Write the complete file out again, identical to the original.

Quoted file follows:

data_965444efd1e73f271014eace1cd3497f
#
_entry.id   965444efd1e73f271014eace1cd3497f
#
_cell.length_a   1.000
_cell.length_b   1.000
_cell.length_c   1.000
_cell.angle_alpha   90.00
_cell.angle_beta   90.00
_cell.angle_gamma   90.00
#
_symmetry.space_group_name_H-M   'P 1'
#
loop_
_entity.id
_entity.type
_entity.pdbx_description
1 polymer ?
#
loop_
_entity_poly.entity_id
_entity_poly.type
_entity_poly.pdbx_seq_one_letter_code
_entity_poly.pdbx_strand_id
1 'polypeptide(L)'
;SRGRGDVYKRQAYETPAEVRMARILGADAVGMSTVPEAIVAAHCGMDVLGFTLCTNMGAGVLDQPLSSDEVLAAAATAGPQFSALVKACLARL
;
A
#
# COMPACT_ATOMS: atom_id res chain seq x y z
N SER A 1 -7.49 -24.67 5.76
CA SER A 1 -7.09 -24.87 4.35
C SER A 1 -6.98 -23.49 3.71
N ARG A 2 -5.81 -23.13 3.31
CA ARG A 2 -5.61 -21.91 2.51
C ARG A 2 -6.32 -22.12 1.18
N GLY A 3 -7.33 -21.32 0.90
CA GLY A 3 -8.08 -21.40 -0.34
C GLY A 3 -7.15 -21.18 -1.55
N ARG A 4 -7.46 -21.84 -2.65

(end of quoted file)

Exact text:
data_965444efd1e73f271014eace1cd3497f
#
_entry.id   965444efd1e73f271014eace1cd3497f
#
_cell.length_a   1.000
_cell.length_b   1.000
_cell.length_c   1.000
_cell.angle_alpha   90.00
_cell.angle_beta   90.00
_cell.angle_gamma   90.00
#
_symmetry.space_group_name_H-M   'P 1'
#
loop_
_entity.id
_entity.type
_entity.pdbx_description
1 polymer ?
#
loop_
_entity_poly.entity_id
_entity_poly.type
_entity_poly.pdbx_seq_one_letter_code
_entity_poly.pdbx_strand_id
1 'polypeptide(L)'
;SRGRGDVYKRQAYETPAEVRMARILGADAVGMSTVPEAIVAAHCGMDVLGFTLCTNMGAGVLDQPLSSDEVLAAAATAGPQFSALVKACLARL
;
A
#
# COMPACT_ATOMS: atom_id res chain seq x y z
N SER A 1 -7.49 -24.67 5.76
CA SER A 1 -7.09 -24.87 4.35
C SER A 1 -6.98 -23.49 3.71
N ARG A 2 -5.81 -23.13 3.31
CA ARG A 2 -5.61 -21.91 2.51
C ARG A 2 -6.32 -22.12 1.18
N GLY A 3 -7.33 -21.32 0.90
CA GLY A 3 -8.08 -21.40 -0.34
C GLY A 3 -7.15 -21.18 -1.55
N ARG A 4 -7.46 -21.84 -2.65